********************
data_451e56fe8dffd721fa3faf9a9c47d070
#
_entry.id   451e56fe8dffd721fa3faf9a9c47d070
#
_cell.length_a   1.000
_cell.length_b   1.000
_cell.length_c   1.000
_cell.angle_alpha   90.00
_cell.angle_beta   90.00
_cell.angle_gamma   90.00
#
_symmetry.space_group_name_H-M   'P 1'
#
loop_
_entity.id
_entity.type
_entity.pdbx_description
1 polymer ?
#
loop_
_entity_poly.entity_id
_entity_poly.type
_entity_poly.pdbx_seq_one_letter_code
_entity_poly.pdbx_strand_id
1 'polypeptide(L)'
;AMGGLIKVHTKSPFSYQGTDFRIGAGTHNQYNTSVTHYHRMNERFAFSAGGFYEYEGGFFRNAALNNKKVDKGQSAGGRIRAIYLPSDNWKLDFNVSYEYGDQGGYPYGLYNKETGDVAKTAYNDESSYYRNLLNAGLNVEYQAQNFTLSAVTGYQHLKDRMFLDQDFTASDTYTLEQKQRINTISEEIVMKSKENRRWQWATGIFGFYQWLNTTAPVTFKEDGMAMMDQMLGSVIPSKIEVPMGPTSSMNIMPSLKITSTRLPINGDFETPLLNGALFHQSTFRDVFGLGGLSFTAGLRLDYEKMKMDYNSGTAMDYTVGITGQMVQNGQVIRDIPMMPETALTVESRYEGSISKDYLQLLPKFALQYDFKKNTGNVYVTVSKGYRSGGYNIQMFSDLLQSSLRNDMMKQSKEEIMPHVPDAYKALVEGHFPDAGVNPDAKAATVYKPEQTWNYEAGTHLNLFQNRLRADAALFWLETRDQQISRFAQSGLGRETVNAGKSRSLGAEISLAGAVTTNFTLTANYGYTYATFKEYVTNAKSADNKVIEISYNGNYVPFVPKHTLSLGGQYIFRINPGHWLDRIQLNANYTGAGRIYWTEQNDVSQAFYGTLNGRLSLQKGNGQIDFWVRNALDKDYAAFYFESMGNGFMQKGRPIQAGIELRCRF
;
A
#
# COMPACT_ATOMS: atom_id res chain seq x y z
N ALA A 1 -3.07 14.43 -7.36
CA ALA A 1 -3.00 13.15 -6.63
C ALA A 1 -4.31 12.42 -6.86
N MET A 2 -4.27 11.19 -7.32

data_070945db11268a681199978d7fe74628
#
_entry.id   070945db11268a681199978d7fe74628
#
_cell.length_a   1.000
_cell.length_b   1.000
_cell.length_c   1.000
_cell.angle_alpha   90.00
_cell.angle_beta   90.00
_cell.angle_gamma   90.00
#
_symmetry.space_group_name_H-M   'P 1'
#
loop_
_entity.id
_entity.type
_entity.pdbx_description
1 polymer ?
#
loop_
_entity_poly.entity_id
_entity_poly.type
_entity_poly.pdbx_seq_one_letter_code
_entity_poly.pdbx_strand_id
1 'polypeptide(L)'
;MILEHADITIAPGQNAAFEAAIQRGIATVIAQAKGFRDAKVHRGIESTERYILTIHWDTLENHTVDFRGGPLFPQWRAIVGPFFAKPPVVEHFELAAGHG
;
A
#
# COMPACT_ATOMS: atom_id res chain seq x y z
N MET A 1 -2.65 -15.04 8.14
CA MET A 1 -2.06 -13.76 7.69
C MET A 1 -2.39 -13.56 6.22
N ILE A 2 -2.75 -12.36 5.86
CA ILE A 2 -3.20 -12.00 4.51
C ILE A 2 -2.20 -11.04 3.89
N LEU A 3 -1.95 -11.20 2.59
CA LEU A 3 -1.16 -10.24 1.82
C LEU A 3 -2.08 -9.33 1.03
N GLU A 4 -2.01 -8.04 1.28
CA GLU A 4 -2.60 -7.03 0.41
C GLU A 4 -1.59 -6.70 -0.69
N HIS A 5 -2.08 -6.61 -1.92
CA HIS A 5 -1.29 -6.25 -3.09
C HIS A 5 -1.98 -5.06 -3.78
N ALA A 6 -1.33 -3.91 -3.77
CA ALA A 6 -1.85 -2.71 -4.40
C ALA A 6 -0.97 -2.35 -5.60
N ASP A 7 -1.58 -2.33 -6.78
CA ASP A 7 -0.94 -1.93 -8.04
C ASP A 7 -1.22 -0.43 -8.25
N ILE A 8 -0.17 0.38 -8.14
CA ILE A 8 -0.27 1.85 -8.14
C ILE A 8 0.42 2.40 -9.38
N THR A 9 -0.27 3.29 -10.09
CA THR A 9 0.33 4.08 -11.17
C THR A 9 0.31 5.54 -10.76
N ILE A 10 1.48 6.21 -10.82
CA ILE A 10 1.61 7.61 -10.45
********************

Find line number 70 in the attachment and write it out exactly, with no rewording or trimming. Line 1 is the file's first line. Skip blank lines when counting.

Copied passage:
C ILE A 2 -2.20 -11.04 3.89